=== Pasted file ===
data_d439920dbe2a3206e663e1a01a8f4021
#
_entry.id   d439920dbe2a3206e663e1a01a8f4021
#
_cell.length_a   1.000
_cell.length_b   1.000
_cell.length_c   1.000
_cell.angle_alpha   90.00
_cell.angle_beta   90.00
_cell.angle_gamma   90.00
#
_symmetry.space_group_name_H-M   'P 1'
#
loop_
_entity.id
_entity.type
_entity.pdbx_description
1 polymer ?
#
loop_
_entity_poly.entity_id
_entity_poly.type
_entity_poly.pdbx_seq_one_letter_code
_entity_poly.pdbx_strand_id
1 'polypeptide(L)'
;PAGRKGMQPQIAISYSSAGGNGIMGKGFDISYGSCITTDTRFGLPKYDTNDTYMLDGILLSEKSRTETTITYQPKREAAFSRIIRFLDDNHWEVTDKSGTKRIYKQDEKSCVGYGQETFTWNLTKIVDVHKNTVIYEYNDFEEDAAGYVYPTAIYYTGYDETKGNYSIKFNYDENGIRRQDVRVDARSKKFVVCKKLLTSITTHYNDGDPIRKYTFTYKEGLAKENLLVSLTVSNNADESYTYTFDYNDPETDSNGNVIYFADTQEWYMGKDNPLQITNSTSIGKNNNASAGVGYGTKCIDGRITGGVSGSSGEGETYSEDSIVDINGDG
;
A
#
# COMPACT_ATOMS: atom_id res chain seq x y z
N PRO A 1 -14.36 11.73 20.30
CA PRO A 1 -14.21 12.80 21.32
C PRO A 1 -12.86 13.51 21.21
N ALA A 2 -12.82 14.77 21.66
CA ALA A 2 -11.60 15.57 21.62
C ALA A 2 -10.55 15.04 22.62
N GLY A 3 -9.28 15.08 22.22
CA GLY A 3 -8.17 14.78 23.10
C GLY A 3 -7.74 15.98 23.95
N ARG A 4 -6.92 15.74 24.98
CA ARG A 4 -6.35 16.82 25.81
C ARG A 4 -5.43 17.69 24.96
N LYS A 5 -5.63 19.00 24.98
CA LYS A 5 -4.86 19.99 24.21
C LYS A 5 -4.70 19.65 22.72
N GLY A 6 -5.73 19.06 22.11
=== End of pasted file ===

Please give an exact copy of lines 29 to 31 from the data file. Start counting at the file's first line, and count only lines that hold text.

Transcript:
#
# COMPACT_ATOMS: atom_id res chain seq x y z
N PRO A 1 -14.36 11.73 20.30